A tweet falsely emanating from Associated Press, the trusted news agency, sends the US stock market into freefall. CNN (and AP) announce that the Boston marathon bomber has been caught, days before the assertion becomes reality. Reddit, a news-sharing platform based in San Francisco, helps a 21st century witch hunt for those who attacked Boston, in the process wrongly implicating many innocent people. (Not least Sunil Tripathi, an Indian-American student who went missing a month before the marathon but was villified as one of the perpetrators, much to his family’s distress).
Spot the thread that runs through the three separate events. Misinformation emanating from real or fake media outlets or platforms (in the modern lingo).
One might have thought it a grand conspiracy if I weren’t too cynical to believe journalists could work together so seamlessly (and selflessly) three times in seven days in order to underline the crucial importance of well-sourced, well-paid, professional journalism.
Consider the most recent panic, causing (gollygosh) a 143-point fall in the Dow Jones industrial average. AP’s Twitter feed was hacked and it reported that the White House had been hit by two explosions and Barack Obama was injured. It corrected this as soon as it found out but it was a reminder that breaking news in the age of social media is often just that – news so fragile it breaks into a thousand shards at the merest examination.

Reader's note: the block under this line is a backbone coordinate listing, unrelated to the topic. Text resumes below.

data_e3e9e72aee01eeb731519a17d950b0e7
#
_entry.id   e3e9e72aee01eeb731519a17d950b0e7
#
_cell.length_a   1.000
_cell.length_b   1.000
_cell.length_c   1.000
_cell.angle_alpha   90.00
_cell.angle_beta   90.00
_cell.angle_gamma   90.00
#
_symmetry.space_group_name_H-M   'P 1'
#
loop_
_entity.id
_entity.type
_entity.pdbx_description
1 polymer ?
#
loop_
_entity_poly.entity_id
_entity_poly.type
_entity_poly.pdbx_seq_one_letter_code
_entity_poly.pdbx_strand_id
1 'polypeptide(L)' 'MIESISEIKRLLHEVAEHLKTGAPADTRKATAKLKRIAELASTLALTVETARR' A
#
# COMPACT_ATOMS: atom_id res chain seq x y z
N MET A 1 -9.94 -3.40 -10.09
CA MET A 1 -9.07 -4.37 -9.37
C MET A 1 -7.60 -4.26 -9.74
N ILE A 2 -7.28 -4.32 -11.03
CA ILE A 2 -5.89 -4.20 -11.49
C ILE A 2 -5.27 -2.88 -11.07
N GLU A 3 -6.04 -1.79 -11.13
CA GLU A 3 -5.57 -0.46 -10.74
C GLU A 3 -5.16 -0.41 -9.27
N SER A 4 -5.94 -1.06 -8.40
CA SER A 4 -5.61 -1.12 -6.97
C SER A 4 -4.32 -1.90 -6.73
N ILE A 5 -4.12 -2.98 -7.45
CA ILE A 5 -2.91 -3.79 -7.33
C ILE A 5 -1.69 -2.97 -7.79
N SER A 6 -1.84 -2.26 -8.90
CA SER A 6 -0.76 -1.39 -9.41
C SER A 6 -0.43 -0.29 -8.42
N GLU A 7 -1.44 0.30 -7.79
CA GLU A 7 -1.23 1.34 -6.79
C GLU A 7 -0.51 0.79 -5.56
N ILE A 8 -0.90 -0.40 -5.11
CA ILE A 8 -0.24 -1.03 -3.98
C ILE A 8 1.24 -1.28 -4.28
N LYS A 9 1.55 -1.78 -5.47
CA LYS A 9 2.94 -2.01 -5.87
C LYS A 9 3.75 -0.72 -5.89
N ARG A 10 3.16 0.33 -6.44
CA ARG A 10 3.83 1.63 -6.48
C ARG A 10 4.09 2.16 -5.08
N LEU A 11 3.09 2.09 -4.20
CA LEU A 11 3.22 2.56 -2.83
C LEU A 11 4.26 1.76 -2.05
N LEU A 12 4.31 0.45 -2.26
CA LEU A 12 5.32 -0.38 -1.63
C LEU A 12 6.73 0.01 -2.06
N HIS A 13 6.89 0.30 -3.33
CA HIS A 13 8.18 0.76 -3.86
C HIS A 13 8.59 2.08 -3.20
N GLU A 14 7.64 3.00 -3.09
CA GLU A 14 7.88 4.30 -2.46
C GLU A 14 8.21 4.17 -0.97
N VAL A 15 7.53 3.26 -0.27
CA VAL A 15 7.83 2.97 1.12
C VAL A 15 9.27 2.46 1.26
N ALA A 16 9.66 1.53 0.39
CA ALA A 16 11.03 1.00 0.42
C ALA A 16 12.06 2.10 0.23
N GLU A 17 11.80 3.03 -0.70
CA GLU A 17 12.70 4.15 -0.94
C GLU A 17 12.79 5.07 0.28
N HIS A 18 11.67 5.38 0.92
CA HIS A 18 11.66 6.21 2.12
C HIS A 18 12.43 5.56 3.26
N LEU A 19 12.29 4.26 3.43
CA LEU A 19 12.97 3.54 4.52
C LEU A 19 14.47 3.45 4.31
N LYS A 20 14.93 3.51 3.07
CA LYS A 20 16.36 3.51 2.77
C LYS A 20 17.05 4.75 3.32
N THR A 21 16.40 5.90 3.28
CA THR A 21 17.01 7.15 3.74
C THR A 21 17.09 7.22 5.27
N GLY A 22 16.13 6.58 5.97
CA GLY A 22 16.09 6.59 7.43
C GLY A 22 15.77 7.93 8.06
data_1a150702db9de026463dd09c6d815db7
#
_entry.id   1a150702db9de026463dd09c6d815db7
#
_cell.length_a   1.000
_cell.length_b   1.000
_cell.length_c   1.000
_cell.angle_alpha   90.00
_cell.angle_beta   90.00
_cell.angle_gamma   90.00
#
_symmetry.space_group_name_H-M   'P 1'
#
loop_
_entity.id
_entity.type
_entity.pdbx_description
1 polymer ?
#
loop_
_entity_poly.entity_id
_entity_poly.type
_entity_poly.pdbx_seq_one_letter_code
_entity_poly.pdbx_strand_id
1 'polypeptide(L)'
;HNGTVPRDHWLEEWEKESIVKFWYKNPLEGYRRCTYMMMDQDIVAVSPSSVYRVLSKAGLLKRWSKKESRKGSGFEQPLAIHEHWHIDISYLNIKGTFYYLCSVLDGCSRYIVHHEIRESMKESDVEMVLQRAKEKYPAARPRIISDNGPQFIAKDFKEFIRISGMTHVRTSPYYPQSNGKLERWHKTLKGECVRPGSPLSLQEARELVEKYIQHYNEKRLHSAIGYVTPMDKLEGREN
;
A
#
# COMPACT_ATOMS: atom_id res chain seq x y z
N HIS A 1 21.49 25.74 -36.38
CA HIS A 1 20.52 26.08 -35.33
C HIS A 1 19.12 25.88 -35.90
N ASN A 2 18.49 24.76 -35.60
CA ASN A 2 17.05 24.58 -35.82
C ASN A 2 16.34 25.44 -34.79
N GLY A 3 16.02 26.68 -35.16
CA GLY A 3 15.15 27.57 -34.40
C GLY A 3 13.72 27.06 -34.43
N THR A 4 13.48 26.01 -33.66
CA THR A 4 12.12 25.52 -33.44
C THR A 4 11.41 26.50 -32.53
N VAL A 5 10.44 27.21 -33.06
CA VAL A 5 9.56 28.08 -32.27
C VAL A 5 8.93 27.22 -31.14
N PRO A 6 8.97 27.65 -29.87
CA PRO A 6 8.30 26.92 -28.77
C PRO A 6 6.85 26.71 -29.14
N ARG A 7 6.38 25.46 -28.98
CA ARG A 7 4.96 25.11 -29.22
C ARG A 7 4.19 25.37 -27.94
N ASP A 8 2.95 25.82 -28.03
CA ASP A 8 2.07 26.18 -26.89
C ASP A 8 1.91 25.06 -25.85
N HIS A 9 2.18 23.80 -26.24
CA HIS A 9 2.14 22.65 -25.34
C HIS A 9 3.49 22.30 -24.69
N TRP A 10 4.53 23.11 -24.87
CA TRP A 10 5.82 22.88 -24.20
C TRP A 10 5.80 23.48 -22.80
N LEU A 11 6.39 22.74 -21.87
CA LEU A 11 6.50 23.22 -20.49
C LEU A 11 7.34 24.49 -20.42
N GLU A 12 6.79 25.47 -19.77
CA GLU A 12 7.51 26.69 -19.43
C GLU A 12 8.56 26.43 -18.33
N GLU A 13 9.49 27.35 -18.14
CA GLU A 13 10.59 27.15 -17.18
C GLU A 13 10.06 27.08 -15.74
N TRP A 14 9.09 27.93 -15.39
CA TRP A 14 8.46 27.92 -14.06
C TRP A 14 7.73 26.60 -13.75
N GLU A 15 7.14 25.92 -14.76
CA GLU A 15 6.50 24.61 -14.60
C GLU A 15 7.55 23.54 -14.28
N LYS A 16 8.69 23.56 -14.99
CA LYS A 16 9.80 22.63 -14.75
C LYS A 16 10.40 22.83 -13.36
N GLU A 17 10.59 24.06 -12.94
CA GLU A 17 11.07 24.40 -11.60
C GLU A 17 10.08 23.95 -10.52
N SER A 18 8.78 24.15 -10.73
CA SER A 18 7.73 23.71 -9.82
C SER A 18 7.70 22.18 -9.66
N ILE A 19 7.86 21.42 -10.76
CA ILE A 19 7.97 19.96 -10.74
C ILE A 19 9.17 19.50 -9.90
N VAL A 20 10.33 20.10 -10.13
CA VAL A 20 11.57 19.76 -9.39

Then there’s the pressure of being first and always having something new to say in the 24/7 news cycle. Notably, CNN’s inaccurate report of an arrest two days after the Boston bombing. It highlighted, as the New York Times said, the problem with not having “a village common where a reliable provider of news held the megaphone.”
That reminds me of one of the most dismissive descriptions ever coined for CNN. “Never wrong for long,” we used to jeer when I worked at the BBC World Service at its grand old home on The Strand in London. Unfortunately, that’s more likely than ever in this age of information tsunamis, when, as President Obama said, “there’s a temptation to latch on to any bit of information, sometimes to jump to conclusions.”
In Haitian Creole, it’s called teledyol or radiodyol, which is native-speak for rumour.
He added, “but when a tragedy like this happens, with public safety at risk and the stakes so high, it’s important that we do this right. That’s why we have investigations. That’s why we relentlessly gather the facts.”
And that’s why the US should freely plump for the biggest free-market choice of them all – paying for public service broadcasting.
There will still be hacked Twitter/ email accounts but at least people won’t believe everything they hear till it’s confirmed via the megaphone held aloft by a reliable, solid provider of news.